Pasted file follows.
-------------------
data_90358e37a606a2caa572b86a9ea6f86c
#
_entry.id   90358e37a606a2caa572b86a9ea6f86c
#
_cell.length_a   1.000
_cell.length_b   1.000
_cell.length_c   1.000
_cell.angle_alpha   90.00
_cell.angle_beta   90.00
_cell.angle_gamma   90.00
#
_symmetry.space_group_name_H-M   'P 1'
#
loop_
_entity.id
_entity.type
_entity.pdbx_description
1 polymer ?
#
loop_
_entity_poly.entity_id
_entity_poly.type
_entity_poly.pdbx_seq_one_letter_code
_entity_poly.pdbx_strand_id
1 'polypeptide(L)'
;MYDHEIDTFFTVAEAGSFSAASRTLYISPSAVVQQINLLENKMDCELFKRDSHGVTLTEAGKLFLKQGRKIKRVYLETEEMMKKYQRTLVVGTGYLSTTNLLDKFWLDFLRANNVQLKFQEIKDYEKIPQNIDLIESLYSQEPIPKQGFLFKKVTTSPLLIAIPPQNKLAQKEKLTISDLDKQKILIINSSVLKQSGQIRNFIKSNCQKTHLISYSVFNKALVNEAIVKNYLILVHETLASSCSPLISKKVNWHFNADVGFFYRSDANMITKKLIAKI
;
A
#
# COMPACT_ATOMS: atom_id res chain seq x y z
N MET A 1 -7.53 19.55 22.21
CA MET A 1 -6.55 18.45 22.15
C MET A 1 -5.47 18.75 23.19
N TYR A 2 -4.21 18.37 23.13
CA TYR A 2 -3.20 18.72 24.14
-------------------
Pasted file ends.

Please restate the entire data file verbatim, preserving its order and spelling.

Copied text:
data_90358e37a606a2caa572b86a9ea6f86c
#
_entry.id   90358e37a606a2caa572b86a9ea6f86c
#
_cell.length_a   1.000
_cell.length_b   1.000
_cell.length_c   1.000
_cell.angle_alpha   90.00
_cell.angle_beta   90.00
_cell.angle_gamma   90.00
#
_symmetry.space_group_name_H-M   'P 1'
#
loop_
_entity.id
_entity.type
_entity.pdbx_description
1 polymer ?
#
loop_
_entity_poly.entity_id
_entity_poly.type
_entity_poly.pdbx_seq_one_letter_code
_entity_poly.pdbx_strand_id
1 'polypeptide(L)'
;MYDHEIDTFFTVAEAGSFSAASRTLYISPSAVVQQINLLENKMDCELFKRDSHGVTLTEAGKLFLKQGRKIKRVYLETEEMMKKYQRTLVVGTGYLSTTNLLDKFWLDFLRANNVQLKFQEIKDYEKIPQNIDLIESLYSQEPIPKQGFLFKKVTTSPLLIAIPPQNKLAQKEKLTISDLDKQKILIINSSVLKQSGQIRNFIKSNCQKTHLISYSVFNKALVNEAIVKNYLILVHETLASSCSPLISKKVNWHFNADVGFFYRSDANMITKKLIAKI
;
A
#
# COMPACT_ATOMS: atom_id res chain seq x y z
N MET A 1 -7.53 19.55 22.21
CA MET A 1 -6.55 18.45 22.15
C MET A 1 -5.47 18.75 23.19
N TYR A 2 -4.21 18.37 23.13
CA TYR A 2 -3.20 18.72 24.14